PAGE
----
if the scripting language has the power to query an instance of a type for instance specific data such as an ID #, and can do branching logic on that value, you can use a single branching script for all instances of a type. the script would use the instance ID to figure out which NPC its was controlling. from there, hopefully the scripting langue is powerful enough for you to figure out where that npc is, whats going on, and thus what they should say.  this would basically fold your 100 scripts into one big branching monster script, but it would eliminate redundant lines of script code, IE having the same lines of code in 100 scripts. so it would be somewhat easier to maintain.

 

if you can't do a branching script, there's still the possibility of making a script generator. you would give it a list of high level behaviors, and it would generate the script code for them. a slightly faster way to generate and maintain 100 scripts.

 

a variation on that would be to have script code snippets for each behavior, and use batch files with the the copy+ command to concatenate them into whatever kinds of scripts you need. 

 

obviously, any script will somehow need to know which NPC its controlling, via some ID info its passed or looks up, or by the object type (for one type = one script).

This reply was very constructive. This scripting language is more than powerful enough to test for an ID (or any variable) of a an NPC and can have virtually limitless scripts to reference from, or call functions from. Are you saying that I should create a separate script (such as a singleton) that will always be running, or listening, and for the NPC script to pass its parameters to a function on the external script signaling it the details it needs to make things happen?

I guess my question is, how could I use that external script to manage 100 different behaviours for 100 different NPC's when they all have very different conditions? Or am I missing the point?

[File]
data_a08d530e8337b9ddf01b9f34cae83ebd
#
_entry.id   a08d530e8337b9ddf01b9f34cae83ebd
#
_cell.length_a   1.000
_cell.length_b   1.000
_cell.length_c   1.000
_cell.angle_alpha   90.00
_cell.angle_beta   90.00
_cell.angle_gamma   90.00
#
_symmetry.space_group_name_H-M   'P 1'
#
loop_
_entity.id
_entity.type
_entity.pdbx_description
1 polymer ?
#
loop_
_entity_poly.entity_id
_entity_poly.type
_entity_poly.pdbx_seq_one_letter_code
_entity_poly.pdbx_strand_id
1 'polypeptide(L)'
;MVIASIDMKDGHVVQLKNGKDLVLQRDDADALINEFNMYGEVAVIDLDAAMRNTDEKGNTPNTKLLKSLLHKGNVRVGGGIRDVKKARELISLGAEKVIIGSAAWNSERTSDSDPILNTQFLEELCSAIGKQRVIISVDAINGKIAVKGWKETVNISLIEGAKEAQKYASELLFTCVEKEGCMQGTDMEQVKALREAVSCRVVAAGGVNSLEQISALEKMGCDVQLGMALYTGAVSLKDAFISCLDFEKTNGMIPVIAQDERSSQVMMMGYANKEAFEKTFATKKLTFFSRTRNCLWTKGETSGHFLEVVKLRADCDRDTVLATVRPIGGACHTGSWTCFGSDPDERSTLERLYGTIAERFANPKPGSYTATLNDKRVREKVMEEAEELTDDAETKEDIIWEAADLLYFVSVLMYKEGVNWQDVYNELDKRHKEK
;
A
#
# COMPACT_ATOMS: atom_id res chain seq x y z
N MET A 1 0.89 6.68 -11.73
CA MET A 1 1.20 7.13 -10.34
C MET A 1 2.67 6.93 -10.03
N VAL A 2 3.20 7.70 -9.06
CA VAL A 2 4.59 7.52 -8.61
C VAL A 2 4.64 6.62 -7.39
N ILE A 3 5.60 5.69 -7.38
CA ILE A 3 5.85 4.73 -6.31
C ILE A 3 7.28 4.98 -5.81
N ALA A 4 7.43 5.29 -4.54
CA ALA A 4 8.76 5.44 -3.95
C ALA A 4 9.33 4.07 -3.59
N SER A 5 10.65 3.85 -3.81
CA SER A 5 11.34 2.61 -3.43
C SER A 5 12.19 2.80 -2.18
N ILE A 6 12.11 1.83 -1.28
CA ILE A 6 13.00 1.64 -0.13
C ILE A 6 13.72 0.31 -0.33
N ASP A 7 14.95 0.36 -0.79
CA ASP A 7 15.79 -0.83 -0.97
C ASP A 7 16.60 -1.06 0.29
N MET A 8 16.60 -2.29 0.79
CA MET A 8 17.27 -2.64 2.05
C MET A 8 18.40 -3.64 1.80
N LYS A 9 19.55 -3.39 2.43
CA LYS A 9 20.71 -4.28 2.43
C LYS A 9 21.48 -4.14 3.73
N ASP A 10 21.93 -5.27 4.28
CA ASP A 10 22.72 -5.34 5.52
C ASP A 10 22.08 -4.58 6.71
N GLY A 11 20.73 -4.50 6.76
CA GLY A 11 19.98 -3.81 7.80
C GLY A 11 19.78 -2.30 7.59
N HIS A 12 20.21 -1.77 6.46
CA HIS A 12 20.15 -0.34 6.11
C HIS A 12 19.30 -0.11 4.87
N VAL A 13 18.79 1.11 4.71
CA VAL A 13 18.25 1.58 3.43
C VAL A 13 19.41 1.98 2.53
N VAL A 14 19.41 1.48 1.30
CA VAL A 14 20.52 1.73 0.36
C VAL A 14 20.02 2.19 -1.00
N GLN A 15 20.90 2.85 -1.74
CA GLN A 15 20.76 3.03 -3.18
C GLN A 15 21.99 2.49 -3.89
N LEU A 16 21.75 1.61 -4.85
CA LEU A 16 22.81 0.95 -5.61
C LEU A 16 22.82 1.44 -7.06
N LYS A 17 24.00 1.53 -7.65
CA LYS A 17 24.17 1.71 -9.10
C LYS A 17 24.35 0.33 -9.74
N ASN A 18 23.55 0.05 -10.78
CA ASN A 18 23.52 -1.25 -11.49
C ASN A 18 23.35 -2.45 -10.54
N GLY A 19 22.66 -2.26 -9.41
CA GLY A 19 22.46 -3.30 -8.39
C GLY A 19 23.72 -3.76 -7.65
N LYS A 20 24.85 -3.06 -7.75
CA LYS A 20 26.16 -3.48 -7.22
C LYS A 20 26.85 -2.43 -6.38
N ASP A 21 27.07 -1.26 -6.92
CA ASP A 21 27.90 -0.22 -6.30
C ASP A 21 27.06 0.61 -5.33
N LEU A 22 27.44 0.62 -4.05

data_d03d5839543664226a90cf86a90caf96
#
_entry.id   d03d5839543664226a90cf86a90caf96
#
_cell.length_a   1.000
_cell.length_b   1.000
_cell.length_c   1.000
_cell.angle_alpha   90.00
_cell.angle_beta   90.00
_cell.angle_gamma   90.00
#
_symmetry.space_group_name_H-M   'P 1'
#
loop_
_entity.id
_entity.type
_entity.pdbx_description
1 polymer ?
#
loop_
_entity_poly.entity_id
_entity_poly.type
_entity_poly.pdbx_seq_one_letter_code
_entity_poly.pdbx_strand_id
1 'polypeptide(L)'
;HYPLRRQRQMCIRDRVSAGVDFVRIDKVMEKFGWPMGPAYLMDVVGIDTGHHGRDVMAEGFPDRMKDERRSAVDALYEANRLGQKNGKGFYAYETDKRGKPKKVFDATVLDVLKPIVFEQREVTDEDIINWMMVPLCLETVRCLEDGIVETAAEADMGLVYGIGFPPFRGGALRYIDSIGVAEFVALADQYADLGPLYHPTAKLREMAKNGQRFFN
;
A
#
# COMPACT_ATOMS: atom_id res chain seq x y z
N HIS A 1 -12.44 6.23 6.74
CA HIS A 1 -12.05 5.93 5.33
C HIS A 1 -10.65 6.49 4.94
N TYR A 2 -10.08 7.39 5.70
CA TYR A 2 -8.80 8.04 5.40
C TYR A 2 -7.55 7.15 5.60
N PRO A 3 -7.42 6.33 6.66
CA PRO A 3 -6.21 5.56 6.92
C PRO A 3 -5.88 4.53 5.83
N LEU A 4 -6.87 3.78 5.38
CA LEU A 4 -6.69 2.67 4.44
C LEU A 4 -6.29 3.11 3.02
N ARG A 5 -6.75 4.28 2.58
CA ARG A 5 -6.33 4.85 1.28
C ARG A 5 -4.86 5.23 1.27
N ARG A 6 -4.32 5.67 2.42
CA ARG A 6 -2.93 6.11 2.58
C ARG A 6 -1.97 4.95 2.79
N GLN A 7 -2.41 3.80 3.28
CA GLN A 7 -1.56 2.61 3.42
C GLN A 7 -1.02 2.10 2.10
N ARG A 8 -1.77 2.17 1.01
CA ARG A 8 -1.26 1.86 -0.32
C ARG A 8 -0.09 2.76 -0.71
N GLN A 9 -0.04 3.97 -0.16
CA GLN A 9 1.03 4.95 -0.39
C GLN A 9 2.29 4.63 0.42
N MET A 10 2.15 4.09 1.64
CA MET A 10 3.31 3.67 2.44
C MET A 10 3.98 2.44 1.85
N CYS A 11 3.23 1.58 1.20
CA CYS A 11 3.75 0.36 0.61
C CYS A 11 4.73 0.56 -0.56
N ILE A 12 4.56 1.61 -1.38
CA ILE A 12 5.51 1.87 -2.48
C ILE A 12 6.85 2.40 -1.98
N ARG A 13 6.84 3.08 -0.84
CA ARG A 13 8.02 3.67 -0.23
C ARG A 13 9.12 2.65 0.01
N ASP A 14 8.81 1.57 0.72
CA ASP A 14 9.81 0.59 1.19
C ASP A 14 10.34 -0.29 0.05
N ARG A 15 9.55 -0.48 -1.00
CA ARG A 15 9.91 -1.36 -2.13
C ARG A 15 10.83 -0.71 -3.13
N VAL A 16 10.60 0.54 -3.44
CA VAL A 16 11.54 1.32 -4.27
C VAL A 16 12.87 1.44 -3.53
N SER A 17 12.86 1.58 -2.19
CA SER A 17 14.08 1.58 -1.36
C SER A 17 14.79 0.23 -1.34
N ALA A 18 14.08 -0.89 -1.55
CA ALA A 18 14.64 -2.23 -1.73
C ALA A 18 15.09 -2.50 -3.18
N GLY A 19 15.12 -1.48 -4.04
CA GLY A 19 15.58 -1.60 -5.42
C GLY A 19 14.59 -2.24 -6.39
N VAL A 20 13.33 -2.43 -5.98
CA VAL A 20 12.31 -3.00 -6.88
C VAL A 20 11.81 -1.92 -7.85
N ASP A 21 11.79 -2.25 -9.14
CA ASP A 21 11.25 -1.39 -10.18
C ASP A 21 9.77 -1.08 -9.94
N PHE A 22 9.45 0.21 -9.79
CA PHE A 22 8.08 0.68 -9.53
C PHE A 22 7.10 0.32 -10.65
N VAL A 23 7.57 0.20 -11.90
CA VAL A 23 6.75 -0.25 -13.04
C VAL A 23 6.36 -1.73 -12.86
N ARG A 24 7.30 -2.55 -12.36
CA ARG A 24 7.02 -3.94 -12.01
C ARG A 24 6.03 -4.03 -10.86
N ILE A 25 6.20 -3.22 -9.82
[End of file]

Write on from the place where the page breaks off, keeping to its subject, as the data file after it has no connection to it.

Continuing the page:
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I guess the best way to describe my limitation from my point of view is that I don't know how to create a system where entities or interactive objects behave differently while still using the same script. Obviously, there are other factors, and dozens of ways around it, but I really really really need a push in the right direction. Please give me some logic advice, or ways that you tackled similar issues. Thank you so much for taking the time to read this.

 

 

Here's how I'd do it. In your NPC node, export a new variable called "conversation" (or whatever you like).

export(String) var conversation

Then when you add that node to your scenes, you'll see the Conversation variable in the object property panel. You can type in the name of your conversation config file in that variable for each NPC node in your scene. Importantly, you'll be able to type in a different file name for each node. Each NPC could have their own separate conversation file.

 

Then, in your NPC node, you just need to script it to load the config file assigned in the Conversation variable. That way, each NPC can use the same code, the same functions for parsing the conversations, but each NPC will have different conversations based on the config file. One NPC node, one NPC script, but many conversation files.

 

You can use the export keyword in a lot of different ways. For example, you can have an Enemy node with a single behavior script. But you can export variables for Speed and Turning Radius that allows you to have many different types of enemies all with different attributes from that one node.